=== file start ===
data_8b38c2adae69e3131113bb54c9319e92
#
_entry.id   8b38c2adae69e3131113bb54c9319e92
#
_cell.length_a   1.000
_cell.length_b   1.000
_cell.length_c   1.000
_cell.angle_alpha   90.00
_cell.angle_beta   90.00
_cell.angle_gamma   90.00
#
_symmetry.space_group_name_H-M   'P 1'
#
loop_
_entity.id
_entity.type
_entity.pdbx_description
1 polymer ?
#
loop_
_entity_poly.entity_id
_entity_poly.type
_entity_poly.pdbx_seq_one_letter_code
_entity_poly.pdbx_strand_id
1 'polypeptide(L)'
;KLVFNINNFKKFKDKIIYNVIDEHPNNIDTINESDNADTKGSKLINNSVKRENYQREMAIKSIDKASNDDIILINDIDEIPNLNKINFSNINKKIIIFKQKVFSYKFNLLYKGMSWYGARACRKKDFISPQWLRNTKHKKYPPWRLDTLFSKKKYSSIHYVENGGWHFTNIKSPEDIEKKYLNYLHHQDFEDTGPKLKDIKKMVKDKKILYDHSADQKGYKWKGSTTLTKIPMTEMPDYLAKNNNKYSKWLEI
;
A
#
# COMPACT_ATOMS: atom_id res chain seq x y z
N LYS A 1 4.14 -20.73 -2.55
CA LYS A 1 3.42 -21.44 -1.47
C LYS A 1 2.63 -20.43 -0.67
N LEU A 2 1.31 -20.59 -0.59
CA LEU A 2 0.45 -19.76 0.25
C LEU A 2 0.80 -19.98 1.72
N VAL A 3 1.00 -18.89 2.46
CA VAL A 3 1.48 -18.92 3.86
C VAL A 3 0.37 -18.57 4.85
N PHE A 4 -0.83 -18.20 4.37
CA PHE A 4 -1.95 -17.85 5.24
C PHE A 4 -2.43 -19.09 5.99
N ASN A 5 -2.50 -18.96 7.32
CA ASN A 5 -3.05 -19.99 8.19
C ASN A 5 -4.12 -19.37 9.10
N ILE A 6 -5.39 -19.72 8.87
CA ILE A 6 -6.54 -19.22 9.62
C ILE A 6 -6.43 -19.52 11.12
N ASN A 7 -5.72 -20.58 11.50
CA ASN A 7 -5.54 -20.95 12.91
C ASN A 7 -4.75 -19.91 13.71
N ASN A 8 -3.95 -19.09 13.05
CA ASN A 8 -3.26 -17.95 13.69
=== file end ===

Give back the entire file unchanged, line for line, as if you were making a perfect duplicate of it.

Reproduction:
data_8b38c2adae69e3131113bb54c9319e92
#
_entry.id   8b38c2adae69e3131113bb54c9319e92
#
_cell.length_a   1.000
_cell.length_b   1.000
_cell.length_c   1.000
_cell.angle_alpha   90.00
_cell.angle_beta   90.00
_cell.angle_gamma   90.00
#
_symmetry.space_group_name_H-M   'P 1'
#
loop_
_entity.id
_entity.type
_entity.pdbx_description
1 polymer ?
#
loop_
_entity_poly.entity_id
_entity_poly.type
_entity_poly.pdbx_seq_one_letter_code
_entity_poly.pdbx_strand_id
1 'polypeptide(L)'
;KLVFNINNFKKFKDKIIYNVIDEHPNNIDTINESDNADTKGSKLINNSVKRENYQREMAIKSIDKASNDDIILINDIDEIPNLNKINFSNINKKIIIFKQKVFSYKFNLLYKGMSWYGARACRKKDFISPQWLRNTKHKKYPPWRLDTLFSKKKYSSIHYVENGGWHFTNIKSPEDIEKKYLNYLHHQDFEDTGPKLKDIKKMVKDKKILYDHSADQKGYKWKGSTTLTKIPMTEMPDYLAKNNNKYSKWLEI
;
A
#
# COMPACT_ATOMS: atom_id res chain seq x y z
N LYS A 1 4.14 -20.73 -2.55
CA LYS A 1 3.42 -21.44 -1.47
C LYS A 1 2.63 -20.43 -0.67
N LEU A 2 1.31 -20.59 -0.59
CA LEU A 2 0.45 -19.76 0.25
C LEU A 2 0.80 -19.98 1.72
N VAL A 3 1.00 -18.89 2.46
CA VAL A 3 1.48 -18.92 3.86
C VAL A 3 0.37 -18.57 4.85
N PHE A 4 -0.83 -18.20 4.37
CA PHE A 4 -1.95 -17.85 5.24
C PHE A 4 -2.43 -19.09 5.99
N ASN A 5 -2.50 -18.96 7.32
CA ASN A 5 -3.05 -19.99 8.19
C ASN A 5 -4.12 -19.37 9.10
N ILE A 6 -5.39 -19.72 8.87
CA ILE A 6 -6.54 -19.22 9.62
C ILE A 6 -6.43 -19.52 11.12
N ASN A 7 -5.72 -20.58 11.50
CA ASN A 7 -5.54 -20.95 12.91
C ASN A 7 -4.75 -19.91 13.71
N ASN A 8 -3.95 -19.09 13.05
CA ASN A 8 -3.26 -17.95 13.69